Slash removal, which is performed when the residues are sold to bioenergy companies, promotes establishment of naturally regenerated seedlings (Karlsson et al., 2002; Spracklen et al., 2013) . Slash removal does not change the total aboveground vegetation biomass the following years after harvest but some species will be more abundant if branches and twigs are retained (Bergquist et al., 1999) , including raspberry (Rubus idaeus) and, possibly, bracken (Pteridium aquilinum). Some strong competitors of water and nutrient, such as raspberry and willowherb (Chamerion angustifolium) are generally favored by retention of slash residues (Olsson & Staaf, 1995) since the piles differ in nutrient and soil moisture conditions (Rosén & Lundmark-Thelin, 1987) . However, partly because of selective grazing and browsing, vegetation on conifer clearcuts in southern Sweden is dominated by a few species, notably wavy hair grass (Deschampsia flexuosa) that can account for up to 75% of the vegetative biomass (Bergquist et al., 1999) .

Because clearcuts are normally scarified before planting, natural regeneration of the two native conifer tree species Norway spruce and Scots pine (Pinus sylvestris L.) as well as many broadleaved tree species frequently occurs on clearcuts. In southern Sweden the main broadleaved species are the two native birch species, silver birch and downy birch (Betula pubescens Ehrh). Both birch species are merchantable but silver birch is preferred (Betula pendula Roth) because of better production and for higher timber quality products. According to national forest inventory statistics, these species typically account for 80% of the naturally regenerated seedlings in forests during early rotation stages (Götmark et al., 2005) . Other tree species that are frequently seed dispersed, and have varying potential commercial applications, include aspen (Populus tremula L.), rowan (Sorbus aucuparia L.), goat willow (Salix caprea L.), black alder (Alnus glutinosa L. Gaertner) and oak (Quercus Robur L.).

Seedlings that emerge and survive on clearcuts may originate from the seedbank or from dispersed seeds from adjacent stands. By cultivating seeds from forest soil seed banks, a Swedish study found that birch seeds have short survival periods (Granström & Fries, 1985) . Only 6% of monitored seeds survived more than one season and many did not emerge until disturbance occurred. In a meta-analysis made on plant populations (Clark et al., 2007) the authors found seed limitation to be significant both in disturbed and undisturbed environments. The authors emphasized the need of handling seed limitation as a continuous variable in order to statistically evaluate the effects of establishment factors. Several studies have shown that only a limited amount of birch seeds falls more than 80 - 100 m from a forest edge (Fries, 1984; Greene & Johnson, 1989; Karlsson, 2001; Spracklen et al., 2013) . Karlsson (2001) also found a positive interaction between seed density and scarification on birch seedling emergence on three out of five sites.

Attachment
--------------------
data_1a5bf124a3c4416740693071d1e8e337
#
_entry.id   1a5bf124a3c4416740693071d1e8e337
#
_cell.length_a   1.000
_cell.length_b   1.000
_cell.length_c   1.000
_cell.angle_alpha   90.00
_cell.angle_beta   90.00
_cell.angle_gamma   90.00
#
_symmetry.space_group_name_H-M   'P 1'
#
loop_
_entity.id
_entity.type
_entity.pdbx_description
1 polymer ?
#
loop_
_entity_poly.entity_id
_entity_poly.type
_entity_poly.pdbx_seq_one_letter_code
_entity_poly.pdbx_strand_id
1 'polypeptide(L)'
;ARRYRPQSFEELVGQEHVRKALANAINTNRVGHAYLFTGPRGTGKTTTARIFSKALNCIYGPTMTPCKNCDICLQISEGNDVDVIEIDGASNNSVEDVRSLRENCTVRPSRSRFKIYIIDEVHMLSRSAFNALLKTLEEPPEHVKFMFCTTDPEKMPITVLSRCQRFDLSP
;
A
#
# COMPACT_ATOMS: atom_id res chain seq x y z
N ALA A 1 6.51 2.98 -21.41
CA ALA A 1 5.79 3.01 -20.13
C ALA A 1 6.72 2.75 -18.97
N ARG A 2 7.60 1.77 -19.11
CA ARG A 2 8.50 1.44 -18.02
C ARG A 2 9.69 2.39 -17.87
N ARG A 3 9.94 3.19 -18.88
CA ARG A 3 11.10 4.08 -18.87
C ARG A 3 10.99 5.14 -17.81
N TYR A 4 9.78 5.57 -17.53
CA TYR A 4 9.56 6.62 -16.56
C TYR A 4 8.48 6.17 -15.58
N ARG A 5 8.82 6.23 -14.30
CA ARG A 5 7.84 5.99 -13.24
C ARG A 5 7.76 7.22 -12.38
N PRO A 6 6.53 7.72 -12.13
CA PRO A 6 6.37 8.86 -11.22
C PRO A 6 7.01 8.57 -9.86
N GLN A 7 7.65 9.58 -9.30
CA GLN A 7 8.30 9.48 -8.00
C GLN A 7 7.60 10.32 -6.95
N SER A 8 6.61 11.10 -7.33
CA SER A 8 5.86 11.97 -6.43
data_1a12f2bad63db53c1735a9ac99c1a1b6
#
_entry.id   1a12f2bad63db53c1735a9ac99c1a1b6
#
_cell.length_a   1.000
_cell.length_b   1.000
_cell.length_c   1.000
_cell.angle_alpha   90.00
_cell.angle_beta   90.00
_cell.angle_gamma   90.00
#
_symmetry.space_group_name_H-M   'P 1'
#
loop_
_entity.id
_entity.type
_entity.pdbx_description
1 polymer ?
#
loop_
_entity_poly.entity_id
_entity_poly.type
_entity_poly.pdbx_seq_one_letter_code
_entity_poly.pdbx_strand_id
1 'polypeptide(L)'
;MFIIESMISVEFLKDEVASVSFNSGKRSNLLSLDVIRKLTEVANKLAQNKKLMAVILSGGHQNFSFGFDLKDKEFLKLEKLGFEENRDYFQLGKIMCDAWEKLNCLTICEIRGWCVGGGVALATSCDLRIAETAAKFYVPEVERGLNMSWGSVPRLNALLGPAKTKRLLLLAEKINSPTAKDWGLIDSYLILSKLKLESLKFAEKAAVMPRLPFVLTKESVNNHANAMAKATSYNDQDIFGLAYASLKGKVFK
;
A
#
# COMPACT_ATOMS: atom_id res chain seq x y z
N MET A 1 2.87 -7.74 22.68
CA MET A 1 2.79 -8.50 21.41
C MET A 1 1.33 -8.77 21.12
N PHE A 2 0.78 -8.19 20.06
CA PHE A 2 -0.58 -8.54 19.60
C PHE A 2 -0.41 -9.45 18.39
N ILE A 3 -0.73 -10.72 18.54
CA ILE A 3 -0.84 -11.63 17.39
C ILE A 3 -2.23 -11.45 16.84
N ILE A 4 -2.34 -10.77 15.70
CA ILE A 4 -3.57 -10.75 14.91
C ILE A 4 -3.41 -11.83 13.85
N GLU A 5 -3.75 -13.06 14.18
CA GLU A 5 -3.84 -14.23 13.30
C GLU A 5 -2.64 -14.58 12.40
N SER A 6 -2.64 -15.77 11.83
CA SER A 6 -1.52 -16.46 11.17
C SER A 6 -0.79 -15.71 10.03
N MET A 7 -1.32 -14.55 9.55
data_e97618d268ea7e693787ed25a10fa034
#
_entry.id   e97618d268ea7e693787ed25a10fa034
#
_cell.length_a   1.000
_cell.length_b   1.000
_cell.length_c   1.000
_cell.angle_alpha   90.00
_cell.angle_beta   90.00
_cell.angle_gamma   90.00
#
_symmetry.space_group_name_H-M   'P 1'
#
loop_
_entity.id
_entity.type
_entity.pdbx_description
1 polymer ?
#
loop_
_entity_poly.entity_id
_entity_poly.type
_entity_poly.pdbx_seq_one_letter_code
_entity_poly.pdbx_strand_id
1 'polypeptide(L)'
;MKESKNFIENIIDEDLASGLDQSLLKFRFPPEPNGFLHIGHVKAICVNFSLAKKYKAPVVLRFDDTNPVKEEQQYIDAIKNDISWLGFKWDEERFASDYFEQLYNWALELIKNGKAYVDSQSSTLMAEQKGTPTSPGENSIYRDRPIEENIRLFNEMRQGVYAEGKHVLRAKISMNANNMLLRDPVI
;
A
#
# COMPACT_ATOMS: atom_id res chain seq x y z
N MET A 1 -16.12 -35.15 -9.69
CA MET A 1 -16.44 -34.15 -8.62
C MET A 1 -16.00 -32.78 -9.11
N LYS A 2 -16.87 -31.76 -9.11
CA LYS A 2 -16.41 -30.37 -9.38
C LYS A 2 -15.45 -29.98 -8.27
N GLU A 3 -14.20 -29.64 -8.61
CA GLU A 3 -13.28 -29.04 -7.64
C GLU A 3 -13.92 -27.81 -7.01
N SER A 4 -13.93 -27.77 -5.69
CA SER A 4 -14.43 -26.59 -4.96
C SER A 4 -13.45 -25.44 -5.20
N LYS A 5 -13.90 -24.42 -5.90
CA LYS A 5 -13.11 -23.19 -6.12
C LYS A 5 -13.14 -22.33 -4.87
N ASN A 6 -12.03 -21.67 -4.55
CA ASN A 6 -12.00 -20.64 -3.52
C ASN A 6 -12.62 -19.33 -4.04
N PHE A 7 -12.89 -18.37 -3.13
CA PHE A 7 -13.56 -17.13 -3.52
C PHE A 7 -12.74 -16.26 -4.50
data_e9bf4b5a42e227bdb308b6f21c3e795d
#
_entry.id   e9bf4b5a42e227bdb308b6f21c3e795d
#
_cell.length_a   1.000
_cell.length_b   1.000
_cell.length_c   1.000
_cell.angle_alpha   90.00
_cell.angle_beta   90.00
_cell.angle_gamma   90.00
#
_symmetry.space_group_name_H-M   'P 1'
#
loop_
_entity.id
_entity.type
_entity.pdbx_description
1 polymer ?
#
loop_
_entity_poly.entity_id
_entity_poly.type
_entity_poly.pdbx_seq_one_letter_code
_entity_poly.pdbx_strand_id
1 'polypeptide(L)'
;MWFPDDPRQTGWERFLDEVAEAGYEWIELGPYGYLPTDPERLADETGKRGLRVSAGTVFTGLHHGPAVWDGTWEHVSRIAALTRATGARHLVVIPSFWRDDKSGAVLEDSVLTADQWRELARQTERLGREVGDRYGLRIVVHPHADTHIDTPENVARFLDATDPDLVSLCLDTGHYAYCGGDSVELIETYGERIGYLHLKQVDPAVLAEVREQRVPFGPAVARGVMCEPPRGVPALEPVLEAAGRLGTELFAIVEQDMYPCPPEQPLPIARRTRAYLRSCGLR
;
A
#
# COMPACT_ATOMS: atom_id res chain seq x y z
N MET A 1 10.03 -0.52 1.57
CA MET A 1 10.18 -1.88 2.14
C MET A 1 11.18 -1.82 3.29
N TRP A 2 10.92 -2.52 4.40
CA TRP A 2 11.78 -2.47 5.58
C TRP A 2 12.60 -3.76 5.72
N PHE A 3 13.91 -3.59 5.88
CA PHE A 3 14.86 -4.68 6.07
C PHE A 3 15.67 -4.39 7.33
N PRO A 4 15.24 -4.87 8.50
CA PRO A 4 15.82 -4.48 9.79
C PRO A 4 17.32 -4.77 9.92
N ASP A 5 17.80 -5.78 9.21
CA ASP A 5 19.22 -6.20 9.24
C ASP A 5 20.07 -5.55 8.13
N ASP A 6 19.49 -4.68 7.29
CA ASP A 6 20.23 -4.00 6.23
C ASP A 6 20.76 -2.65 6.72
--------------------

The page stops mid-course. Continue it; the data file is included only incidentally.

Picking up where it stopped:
The increasing interest for admixtures of other tree species in the conifer plantations was the incitement to establish two long-term experiments where management of a planted crop species could be evaluated with and without admixture of the spontaneous natural regeneration. Both yield- and biodiversity-comparisons of mono versus polycultures are often evaluated either in a short period of time or on small scale level. Controlled experiments over a full rotation and on a stand level scale are obviously both time-consuming and expensive. However, the first step was to establish the potential mixtures. The experiments was situated in the southern part of Sweden where Norway spruce above is the most common planted tree species and Silver birch above the most abundant naturally regenerated tree. These experiments had to balance between several dimensions of duality of these two species; symmetrically planted seedlings against asymmetric natural regeneration, a shade tolerant species against a pioneer with fast establishment and initial growth, low pressure from ungulate browsers on planted Norway spruce against high browsing pressure on broadleaves and pine. One of the main objectives of the experiments was to mimic the conventional management and to test if small differences in regeneration treatments could have long lasting effect on stand composition. In this paper the regeneration treatments in these experiments were evaluated, regarding establishment of naturally regenerated seedlings and more specifically: